DA: Chesco child abuse reports spike in 2015

ChildAbuseWEST CHESTER — Chester County District Attorney Tom Hogan said Wednesday that reports of child abuse in Chester County shot up from 414 in 2014 to 1306 in 2015. Hogan said he expected the number to rise in 2016, in addition.

Three factors, Hogan said, appear to be driving the increase.

“The explosive growth in child abuse reports has been caused by three main factors,” Hogan said. “First, after the  conviction  of  Jerry  Sandusky in the high-profile Penn State case, overall awareness and sensitivity to child abuse has increased. Second,  changes to Pennsylvania  law have  expanded  the types of incidents and categories of people that are required to report  child  abuse. Third, the District Attorney’s Office, with the support  of  the  Chester  County Commissioners, has increased the focus on child abuse, leading to more cases.”

With tougher laws — and reporting requirements for those who suspect abuse — Hogan said his colleagues around the state are seeing similar increases and projected that Chester County would see somewhere between 1,700 and 1,800 reports this year.

“I have talked with my colleagues around Pennsylvania,” Hogan said. “They also are seeing tremendous growth in the number of child abuse cases. In order to keep protecting children, we are going to have to devote more law enforcement resources to child abuse cases. This will require more investigators and prosecutors, but that is a small price to pay for the good of our children.”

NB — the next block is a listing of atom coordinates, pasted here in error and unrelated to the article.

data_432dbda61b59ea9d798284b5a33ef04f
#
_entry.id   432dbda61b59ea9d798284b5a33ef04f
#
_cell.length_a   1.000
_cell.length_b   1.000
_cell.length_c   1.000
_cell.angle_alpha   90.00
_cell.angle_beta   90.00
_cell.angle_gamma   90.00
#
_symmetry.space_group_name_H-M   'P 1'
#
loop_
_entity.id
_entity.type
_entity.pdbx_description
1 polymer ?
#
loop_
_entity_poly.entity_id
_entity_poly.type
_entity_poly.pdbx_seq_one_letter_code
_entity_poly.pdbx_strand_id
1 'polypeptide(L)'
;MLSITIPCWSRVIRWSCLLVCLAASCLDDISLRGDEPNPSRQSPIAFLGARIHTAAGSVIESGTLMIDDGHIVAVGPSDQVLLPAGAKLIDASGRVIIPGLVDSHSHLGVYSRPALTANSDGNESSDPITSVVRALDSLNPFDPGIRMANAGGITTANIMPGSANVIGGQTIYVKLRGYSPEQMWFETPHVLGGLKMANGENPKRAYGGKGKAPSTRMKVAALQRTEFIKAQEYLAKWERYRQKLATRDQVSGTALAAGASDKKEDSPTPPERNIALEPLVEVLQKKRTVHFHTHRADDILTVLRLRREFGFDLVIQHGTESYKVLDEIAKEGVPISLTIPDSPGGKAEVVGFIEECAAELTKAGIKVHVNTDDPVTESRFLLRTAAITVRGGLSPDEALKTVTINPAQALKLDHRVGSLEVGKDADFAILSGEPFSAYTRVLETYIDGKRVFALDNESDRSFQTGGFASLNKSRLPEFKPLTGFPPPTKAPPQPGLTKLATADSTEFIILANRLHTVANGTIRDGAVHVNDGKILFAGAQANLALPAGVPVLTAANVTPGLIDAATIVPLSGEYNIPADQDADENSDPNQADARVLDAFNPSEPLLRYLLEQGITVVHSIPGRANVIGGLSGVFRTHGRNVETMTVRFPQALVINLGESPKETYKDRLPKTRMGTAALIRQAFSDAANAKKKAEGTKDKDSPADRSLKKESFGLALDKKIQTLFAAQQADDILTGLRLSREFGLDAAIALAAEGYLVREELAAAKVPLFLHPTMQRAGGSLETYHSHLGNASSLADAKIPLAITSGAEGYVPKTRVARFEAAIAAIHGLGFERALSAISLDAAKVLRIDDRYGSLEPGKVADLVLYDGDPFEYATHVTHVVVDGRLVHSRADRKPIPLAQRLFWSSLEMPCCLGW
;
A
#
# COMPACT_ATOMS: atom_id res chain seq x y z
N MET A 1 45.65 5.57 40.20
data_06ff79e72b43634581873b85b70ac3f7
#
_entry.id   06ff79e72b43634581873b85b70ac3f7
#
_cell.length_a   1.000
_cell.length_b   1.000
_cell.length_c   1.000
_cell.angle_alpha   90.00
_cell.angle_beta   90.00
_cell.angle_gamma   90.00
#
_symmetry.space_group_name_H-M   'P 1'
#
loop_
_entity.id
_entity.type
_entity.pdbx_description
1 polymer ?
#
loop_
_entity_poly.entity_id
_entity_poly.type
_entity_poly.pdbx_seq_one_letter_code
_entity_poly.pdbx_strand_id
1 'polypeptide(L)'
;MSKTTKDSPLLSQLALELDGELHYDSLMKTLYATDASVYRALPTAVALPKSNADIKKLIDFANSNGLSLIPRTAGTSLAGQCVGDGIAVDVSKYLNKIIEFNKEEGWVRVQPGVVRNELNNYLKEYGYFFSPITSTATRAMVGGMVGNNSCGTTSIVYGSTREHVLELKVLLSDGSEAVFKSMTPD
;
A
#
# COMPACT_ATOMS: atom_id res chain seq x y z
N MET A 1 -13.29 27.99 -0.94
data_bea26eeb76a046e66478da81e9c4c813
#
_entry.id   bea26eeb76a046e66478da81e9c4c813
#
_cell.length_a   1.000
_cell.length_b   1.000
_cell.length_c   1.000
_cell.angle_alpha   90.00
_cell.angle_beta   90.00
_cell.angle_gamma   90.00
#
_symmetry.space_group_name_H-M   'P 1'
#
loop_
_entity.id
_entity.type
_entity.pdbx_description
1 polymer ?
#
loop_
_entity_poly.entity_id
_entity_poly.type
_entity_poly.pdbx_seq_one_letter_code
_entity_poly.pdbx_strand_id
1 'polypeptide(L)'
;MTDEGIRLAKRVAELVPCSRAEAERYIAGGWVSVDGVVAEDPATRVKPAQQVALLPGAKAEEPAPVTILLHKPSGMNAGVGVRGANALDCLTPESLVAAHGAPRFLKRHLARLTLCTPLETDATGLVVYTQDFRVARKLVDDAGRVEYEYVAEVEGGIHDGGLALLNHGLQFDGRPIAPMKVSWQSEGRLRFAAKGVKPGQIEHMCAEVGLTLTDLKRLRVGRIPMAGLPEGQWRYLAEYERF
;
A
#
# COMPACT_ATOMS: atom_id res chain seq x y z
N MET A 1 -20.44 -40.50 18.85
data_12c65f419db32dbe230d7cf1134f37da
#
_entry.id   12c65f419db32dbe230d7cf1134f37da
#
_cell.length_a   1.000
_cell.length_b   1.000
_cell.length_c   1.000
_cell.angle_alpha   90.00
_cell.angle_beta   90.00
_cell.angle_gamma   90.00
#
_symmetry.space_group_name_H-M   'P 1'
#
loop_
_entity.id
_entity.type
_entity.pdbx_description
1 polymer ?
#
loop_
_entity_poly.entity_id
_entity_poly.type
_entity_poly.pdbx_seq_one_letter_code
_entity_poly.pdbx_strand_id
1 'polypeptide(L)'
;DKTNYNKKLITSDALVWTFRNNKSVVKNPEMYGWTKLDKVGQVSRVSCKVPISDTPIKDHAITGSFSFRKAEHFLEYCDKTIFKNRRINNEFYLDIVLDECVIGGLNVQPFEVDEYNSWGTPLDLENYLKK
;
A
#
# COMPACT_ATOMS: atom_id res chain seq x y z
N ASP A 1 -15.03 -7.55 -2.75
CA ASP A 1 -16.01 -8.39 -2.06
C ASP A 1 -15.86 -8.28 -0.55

Even with tougher laws, some of the increase stems from a renewed focus on rooting out abuse cases.

“Using a multi-disciplinary approach, the Chester County Children’s Advocacy Center has been extremely successful at uncovering  and  prosecuting more child abuse cases,” said Deputy District Attorney Deborah Ryan, the head of the DA’s Child Abuse Unit. “We have outstanding investigators, health care  professionals, and social service providers who work together to protect these children  and pursue these predators.”

More dedicated manpower from the county also appears to be making a difference.

“In 2011, the Chester County Detectives had one sergeant and one detective assigned to child abuse cases,” said Kevin Dykes, Chief of the Chester County Detectives. “In 2012, anticipating the rise in child abuse cases, District Attorney Hogan re-assigned a second detective to child abuse from other duties.  In 2014, with the support  of  the  Chester  County  Commissioners,  another  detective  was added, giving us one sergeant and three full-time detectives working child abuse. Even with this increased staffing, our detectives and prosecutors are working incredibly hard with  local police just to keep up with the case load.  They know that they cannot let up even for a second, because a child could be hurt by  any delay.”

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